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VIVAMA on Postnatal Nutrition :
I love these recommendations! So simple and based on wh... »

Postnatal Nutrition


By: Cherie Lyden, Nutritionist

The immediate postnatal period (first three months) for any woman and her partner, especially first time round, is a new and challenging time. Newborns unfortunately don't come with a manual and can be very unpredictable. Sleep deprivation for parents, especially new mums is the most critical. Having experienced this myself a few months ago, it's easy to see how women can experience poor food choices, lack energy and suffer from postnatal depression. No matter your best-laid plans to eat well in this postnatal period, it very simply just doesn't happen, unless you are fortunate enough to have someone prepare all your meals for you.

I need to emphasise that more focus should be placed on the health and wellbeing of a new mum, and not just the baby in this postnatal period. After all, the mother has just given birth and still continues to be the vital source of nutrients for her breast-fed baby for up to six months and beyond. Although some women are unable to breast-feed their baby, most are able to. Good breast milk production, as well as energy required to simply function, relies on ample rest and good nutrition.

As a new mum, I realise how difficult it is to eat well and stay hydrated in the postnatal period. Often you have babe in arms either breastfeeding or settling. In your delirious state you are often trying to catch up on sleep whilst your baby is asleep. So when exactly do you fit in eating? How do you prepare a nutritious meal with one hand, whilst your baby is in the other? Breastfeeding can make a mum feel quite ravenous. How do you control yourself from attacking the fridge like a wild animal, because you've just realised that you haven't eaten for several hours and it's finally caught up with you? How do you avoid an excess of carbohydrate consumption? What gas producing foods for babies need to be avoided so your baby will be more settled? Here are some simple solutions to help you tackle these problems:

  • In my opinion, staying hydrated with water is most important. Breast milk is approximately 70% water. Always drink a large glass of water when breastfeeding. Aim to drink at least 2 litres of water a day.
  • Postnatal mums need to consume more calories and nutrients to help breast milk production and recovery after birth. Try to eat regularly i.e. six snack size meals or three main meals, whatever is easy and works for you. This will also help to keep your immune system strong which is vital during this period.
  • Don't be in a rush to lose your pregnancy weight. Rapid weight loss can effect breast milk production. When you finally feel up to it, daily exercise such as walking with your baby in a pram or sling can be very beneficial.
  • Increase protein rich foods i.e. fish, meats, dairy, eggs and legumes. Protein helps the body to recover and satisfies a ravenous appetite.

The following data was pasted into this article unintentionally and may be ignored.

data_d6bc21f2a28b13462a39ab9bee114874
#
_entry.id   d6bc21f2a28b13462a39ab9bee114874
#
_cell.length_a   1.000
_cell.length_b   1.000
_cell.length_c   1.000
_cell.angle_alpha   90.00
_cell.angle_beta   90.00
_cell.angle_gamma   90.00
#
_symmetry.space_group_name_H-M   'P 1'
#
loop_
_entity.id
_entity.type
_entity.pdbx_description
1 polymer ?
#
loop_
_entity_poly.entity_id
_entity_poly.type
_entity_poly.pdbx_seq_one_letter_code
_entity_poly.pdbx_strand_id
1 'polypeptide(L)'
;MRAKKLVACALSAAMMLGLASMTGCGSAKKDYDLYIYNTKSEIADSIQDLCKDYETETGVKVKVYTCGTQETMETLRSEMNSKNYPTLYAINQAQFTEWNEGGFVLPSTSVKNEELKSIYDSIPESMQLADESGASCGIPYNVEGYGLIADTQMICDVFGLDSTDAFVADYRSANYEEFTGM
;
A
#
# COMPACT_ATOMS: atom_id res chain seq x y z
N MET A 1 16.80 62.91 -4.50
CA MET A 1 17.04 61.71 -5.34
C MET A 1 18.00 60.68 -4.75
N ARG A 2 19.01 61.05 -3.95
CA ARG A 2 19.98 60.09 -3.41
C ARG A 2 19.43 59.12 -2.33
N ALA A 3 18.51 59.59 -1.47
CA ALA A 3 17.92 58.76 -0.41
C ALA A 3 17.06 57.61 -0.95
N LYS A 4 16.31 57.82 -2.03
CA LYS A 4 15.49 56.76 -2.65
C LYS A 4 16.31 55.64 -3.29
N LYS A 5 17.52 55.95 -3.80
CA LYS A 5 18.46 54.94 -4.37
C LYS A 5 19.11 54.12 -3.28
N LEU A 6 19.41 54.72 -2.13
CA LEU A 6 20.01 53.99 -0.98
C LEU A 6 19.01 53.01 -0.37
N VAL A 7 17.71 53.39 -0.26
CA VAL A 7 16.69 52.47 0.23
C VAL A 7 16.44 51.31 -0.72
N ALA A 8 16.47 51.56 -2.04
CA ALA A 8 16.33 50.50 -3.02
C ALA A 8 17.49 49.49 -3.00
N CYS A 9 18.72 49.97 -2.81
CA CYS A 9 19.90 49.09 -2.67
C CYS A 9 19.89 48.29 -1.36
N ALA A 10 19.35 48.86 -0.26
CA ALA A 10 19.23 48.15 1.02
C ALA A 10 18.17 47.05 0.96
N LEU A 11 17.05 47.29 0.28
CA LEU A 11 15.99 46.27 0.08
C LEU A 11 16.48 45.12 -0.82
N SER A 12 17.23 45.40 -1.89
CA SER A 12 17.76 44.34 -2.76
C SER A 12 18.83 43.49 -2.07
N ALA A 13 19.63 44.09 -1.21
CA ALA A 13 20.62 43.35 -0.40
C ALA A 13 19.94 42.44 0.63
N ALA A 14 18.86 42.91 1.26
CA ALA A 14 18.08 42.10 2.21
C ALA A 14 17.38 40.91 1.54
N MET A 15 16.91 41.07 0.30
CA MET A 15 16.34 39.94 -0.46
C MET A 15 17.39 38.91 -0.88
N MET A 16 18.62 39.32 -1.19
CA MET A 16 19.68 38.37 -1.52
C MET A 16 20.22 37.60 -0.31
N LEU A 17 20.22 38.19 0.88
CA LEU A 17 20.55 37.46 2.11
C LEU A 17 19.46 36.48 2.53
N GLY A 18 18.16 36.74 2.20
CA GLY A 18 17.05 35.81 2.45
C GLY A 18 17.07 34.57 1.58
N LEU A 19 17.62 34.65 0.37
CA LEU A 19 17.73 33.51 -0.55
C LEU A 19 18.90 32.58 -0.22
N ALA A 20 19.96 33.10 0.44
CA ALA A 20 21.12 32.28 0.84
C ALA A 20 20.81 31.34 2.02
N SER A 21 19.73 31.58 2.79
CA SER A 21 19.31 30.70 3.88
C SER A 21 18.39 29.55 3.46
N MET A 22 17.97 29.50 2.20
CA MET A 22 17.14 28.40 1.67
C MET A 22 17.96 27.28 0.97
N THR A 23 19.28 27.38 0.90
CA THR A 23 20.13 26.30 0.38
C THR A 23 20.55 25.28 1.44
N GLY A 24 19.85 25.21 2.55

• Increase calcium rich foods i.e. dairy, salmon, sardines, legumes, dark leafy greens, tahini and dried figs in your diet. 1300mg/day of calcium is required for breastfeeding mothers and the production of breast milk. Enough calcium now may also help prevent possible osteoporosis later in life.
  • Sleep deprived and low in energy, we often look to carbohydrates for that quick energy fix i.e. biscuit, muffin, cake, and toast with jam etc, because it's easy and accessible. Carbohydrates are really sugars. The more we eat them, the more we crave them - a vicious cycle. Opt for complex carbohydrates i.e. wholegrain breads and cereals over simple carbohydrates i.e. biscuits, muffins, cakes etc, for longer lasting energy. Combine your complex carbohydrate with protein for a satisfying snack or meal i.e. peanut butter on toast, cheese on wholegrain crackers, cereal with milk and/or natural yoghurt.
  • Prepare homemade meals in advance. In your last trimester of pregnancy, fill up your freezer with nutritious meals. And get your family and friends to bring you ready-made meals, to refrigerate or freeze, once you've had your baby.
  • Organise your partner, a family member or close friend to help out with chores around the house, including reheating or making a meal for you, as well as doing the grocery shopping. Having a well-stocked pantry, fridge and freezer helps.
  • Quick and easy one-handed healthy and nutritious snack/meals include fresh fruit, dried fruit, nuts and seeds, yoghurt, smoothies, crackers with peanut butter or cheese, sandwiches (if your fillings don't need to be pre-cut) and cereal.
  • If breastfeeding, minimise or avoid foods that may have adverse reactions for your baby i.e. colic, wind and abdominal bloating. These foods include caffeine, garlic, chilli, broccoli, cabbage, citrus fruits, chocolate, cucumber, eggs, cows milk and dairy products. Dairy products are a good source of calcium, so only minimise or avoid if you know this is causing the adverse reaction.
  • In addition to a healthy diet, take a prenatal vitamin and mineral supplement to ensure your vitamin and mineral intake is adequate.

    The nutritional aim for women in this postnatal period is to stay hydrated, eat wholesome nutritional food and rest where possible. It sounds easy but it simply isn't. Pre-planning of meals is essential. So is getting someone to help out with the chores around the home. If friends and family offer to help, take them up on their offer. Don't be a superwoman. No one is expecting you to be. Enjoy being a mum and quality time with your precious baby.


    By Cherie Lyden, nutritionist of Lyden Vitality www.lydenvitality.com

    Comments

    VIVAMA
    Jan 3 2019 2:34AM
    I love these recommendations! So simple and based on whole foods. Thank you for putting this together.
    Comment by: VIVAMA
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